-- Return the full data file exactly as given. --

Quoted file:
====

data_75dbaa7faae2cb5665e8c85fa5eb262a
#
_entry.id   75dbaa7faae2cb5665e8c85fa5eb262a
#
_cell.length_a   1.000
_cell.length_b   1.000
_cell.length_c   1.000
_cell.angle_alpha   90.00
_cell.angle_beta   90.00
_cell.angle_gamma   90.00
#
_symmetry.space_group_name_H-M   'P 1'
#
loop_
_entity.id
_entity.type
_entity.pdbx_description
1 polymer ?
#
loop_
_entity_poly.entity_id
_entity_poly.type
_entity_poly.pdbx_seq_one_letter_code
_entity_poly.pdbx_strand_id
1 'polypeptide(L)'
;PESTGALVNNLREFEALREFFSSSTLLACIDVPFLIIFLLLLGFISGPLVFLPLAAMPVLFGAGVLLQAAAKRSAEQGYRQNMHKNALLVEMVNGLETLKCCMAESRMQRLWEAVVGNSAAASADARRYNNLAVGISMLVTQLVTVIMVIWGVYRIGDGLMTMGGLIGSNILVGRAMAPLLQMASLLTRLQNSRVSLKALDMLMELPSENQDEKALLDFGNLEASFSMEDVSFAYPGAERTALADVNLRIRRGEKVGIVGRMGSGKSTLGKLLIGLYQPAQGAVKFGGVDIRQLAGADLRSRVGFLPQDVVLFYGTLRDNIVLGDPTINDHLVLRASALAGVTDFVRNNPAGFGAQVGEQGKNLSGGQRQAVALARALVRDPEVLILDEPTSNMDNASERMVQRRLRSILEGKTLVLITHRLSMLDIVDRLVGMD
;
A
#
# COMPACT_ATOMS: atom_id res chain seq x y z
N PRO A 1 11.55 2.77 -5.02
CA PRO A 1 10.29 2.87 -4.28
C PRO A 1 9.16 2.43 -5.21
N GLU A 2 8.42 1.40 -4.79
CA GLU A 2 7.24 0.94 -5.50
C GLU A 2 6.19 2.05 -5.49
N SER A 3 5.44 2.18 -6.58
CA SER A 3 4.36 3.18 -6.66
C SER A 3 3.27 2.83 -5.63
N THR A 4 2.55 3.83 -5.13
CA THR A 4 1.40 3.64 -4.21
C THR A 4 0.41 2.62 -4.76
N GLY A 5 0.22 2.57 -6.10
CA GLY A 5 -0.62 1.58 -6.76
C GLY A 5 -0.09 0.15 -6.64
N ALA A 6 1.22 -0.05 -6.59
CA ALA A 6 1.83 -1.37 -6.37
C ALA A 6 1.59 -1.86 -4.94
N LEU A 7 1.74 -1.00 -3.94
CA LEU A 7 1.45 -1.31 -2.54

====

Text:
data_75dbaa7faae2cb5665e8c85fa5eb262a
#
_entry.id   75dbaa7faae2cb5665e8c85fa5eb262a
#
_cell.length_a   1.000
_cell.length_b   1.000
_cell.length_c   1.000
_cell.angle_alpha   90.00
_cell.angle_beta   90.00
_cell.angle_gamma   90.00
#
_symmetry.space_group_name_H-M   'P 1'
#
loop_
_entity.id
_entity.type
_entity.pdbx_description
1 polymer ?
#
loop_
_entity_poly.entity_id
_entity_poly.type
_entity_poly.pdbx_seq_one_letter_code
_entity_poly.pdbx_strand_id
1 'polypeptide(L)'
;PESTGALVNNLREFEALREFFSSSTLLACIDVPFLIIFLLLLGFISGPLVFLPLAAMPVLFGAGVLLQAAAKRSAEQGYRQNMHKNALLVEMVNGLETLKCCMAESRMQRLWEAVVGNSAAASADARRYNNLAVGISMLVTQLVTVIMVIWGVYRIGDGLMTMGGLIGSNILVGRAMAPLLQMASLLTRLQNSRVSLKALDMLMELPSENQDEKALLDFGNLEASFSMEDVSFAYPGAERTALADVNLRIRRGEKVGIVGRMGSGKSTLGKLLIGLYQPAQGAVKFGGVDIRQLAGADLRSRVGFLPQDVVLFYGTLRDNIVLGDPTINDHLVLRASALAGVTDFVRNNPAGFGAQVGEQGKNLSGGQRQAVALARALVRDPEVLILDEPTSNMDNASERMVQRRLRSILEGKTLVLITHRLSMLDIVDRLVGMD
;
A
#
# COMPACT_ATOMS: atom_id res chain seq x y z
N PRO A 1 11.55 2.77 -5.02
CA PRO A 1 10.29 2.87 -4.28
C PRO A 1 9.16 2.43 -5.21
N GLU A 2 8.42 1.40 -4.79
CA GLU A 2 7.24 0.94 -5.50
C GLU A 2 6.19 2.05 -5.49
N SER A 3 5.44 2.18 -6.58
CA SER A 3 4.36 3.18 -6.66
C SER A 3 3.27 2.83 -5.63
N THR A 4 2.55 3.83 -5.13
CA THR A 4 1.40 3.64 -4.21
C THR A 4 0.41 2.62 -4.76
N GLY A 5 0.22 2.57 -6.10
CA GLY A 5 -0.62 1.58 -6.76
C GLY A 5 -0.09 0.15 -6.64
N ALA A 6 1.22 -0.05 -6.59
CA ALA A 6 1.83 -1.37 -6.37
C ALA A 6 1.59 -1.86 -4.94
N LEU A 7 1.74 -1.00 -3.94
CA LEU A 7 1.45 -1.31 -2.54